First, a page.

Joyce, Race and Finnegans Wake by Len PlattJoyce, Race and Finnegans Wake by Len Platt

Joyce, Race and Finnegans Wake

byLen Platt

Paperback | October 1, 2009

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Len Platt charts a fresh approach through one of the great masterpieces of twentieth-century literature. Using original archival research and detailed close readings, he outlines Joyce's literary response to the racial discourse of twentieth-century politics. Platt's account is the first to position Finnegans Wake in precise historical conditions and to explore Joyce's engagement with European fascism. Race, Platt claims, is a central theme for Joyce, both in terms of the colonial and post-colonial conflicts between the Irish and the British, and in terms of its use by the extreme right. It is in this context that Joyce's engagement with race, while certainly a product of colonial relations, also figures as a wider disputation with rationalism, capitalism and modernity.
Title:Joyce, Race and Finnegans WakeFormat:PaperbackDimensions:224 pages, 9.02 × 5.98 × 0.51 inPublished:October 1, 2009Publisher:Cambridge University PressLanguage:English

The following ISBNs are associated with this title:

ISBN - 10:0521120349

ISBN - 13:9780521120340


Table of Contents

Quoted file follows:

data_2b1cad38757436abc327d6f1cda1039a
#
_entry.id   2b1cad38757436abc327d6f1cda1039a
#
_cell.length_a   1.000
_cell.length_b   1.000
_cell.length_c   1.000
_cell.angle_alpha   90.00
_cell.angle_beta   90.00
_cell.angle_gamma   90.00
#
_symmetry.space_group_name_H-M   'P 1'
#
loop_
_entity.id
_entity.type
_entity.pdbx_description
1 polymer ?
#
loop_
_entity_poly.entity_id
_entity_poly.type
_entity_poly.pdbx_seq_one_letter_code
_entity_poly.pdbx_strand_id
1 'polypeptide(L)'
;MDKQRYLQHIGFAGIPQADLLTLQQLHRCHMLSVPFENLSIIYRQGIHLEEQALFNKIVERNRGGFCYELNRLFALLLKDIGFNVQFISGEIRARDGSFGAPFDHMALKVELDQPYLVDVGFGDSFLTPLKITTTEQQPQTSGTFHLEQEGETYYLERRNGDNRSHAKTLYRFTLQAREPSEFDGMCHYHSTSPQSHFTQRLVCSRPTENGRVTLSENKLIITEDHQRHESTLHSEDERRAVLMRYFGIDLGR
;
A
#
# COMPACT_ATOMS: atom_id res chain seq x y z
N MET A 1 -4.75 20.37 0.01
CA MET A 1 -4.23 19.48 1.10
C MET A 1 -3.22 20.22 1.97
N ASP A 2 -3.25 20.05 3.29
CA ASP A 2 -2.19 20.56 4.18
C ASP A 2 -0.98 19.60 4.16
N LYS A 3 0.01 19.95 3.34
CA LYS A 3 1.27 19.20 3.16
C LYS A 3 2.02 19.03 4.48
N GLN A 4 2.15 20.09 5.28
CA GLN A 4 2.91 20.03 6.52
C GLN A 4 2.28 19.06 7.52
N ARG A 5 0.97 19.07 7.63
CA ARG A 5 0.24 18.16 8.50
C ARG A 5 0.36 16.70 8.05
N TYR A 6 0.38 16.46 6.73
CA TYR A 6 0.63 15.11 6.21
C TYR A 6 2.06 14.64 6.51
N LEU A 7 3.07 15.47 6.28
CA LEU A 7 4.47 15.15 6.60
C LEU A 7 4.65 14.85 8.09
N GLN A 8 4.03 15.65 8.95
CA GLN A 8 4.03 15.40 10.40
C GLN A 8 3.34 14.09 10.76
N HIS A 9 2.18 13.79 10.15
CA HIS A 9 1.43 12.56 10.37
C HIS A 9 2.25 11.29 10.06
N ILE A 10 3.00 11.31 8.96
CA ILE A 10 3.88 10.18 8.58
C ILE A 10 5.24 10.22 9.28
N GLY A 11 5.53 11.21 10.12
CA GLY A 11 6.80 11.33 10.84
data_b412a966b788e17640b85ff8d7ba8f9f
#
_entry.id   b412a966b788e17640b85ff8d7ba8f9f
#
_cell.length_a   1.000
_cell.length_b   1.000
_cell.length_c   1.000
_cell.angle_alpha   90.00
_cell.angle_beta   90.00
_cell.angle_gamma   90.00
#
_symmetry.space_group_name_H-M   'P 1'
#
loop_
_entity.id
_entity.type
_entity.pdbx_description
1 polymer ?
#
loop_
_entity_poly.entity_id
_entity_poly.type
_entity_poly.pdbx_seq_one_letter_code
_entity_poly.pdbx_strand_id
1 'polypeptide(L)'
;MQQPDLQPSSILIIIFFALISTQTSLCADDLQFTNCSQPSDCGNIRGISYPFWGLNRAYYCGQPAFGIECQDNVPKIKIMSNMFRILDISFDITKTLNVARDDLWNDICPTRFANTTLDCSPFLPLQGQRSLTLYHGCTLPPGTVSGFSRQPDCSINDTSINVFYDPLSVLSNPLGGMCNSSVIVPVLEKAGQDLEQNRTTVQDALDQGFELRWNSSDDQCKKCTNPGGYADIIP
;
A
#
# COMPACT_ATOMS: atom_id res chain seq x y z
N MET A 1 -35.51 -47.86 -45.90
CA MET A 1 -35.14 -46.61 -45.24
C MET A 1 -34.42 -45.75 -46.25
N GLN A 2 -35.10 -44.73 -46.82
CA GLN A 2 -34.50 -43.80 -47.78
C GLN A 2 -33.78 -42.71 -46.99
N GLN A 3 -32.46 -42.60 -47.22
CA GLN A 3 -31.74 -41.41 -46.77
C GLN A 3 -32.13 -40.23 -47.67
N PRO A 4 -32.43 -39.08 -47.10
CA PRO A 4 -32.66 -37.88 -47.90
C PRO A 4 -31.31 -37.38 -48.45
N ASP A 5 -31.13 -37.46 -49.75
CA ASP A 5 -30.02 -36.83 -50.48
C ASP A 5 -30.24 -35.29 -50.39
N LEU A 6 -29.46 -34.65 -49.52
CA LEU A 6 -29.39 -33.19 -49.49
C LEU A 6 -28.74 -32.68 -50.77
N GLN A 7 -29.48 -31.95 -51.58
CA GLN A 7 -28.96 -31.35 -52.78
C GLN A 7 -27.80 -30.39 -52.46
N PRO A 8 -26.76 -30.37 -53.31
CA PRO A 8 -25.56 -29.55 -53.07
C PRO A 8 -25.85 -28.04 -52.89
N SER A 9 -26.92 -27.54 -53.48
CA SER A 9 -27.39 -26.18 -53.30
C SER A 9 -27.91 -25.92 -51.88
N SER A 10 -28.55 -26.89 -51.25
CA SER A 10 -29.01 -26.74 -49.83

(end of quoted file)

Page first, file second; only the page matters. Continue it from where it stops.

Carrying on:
1. Joyce and race: introductory; 2. 'No such race': Finnegans Wake and the Aryan myth; 3. Celt, Aryan and Teuton; 4. 'Our darling breed': the Wake and social Darwinism; 5. Atlanta-Arya: theosophy, race and the Wake; 6. 'Hung Chung Egglyfella': staged race in Ulysses and the Wake; 7. 'And the prankquean pulled a rosy one': filth, Fascism and the family; 8. Race and reading: a conclusion; Notes; Index.

Editorial Reviews

Review of the hardback: 'Platt carves out a fascinating new area of enquiry, and in so doing offers an excitingly fresh 'European reading of the Wake' ... Platt's illuminating study is full of fascinating insights regarding the nature of Joyce's engagement with contemporary political matters. ... Joyce, Race and Finnegans Wake offers a valuable new reading of a largely uncharted area of Joyce's last work.' Review of English Studies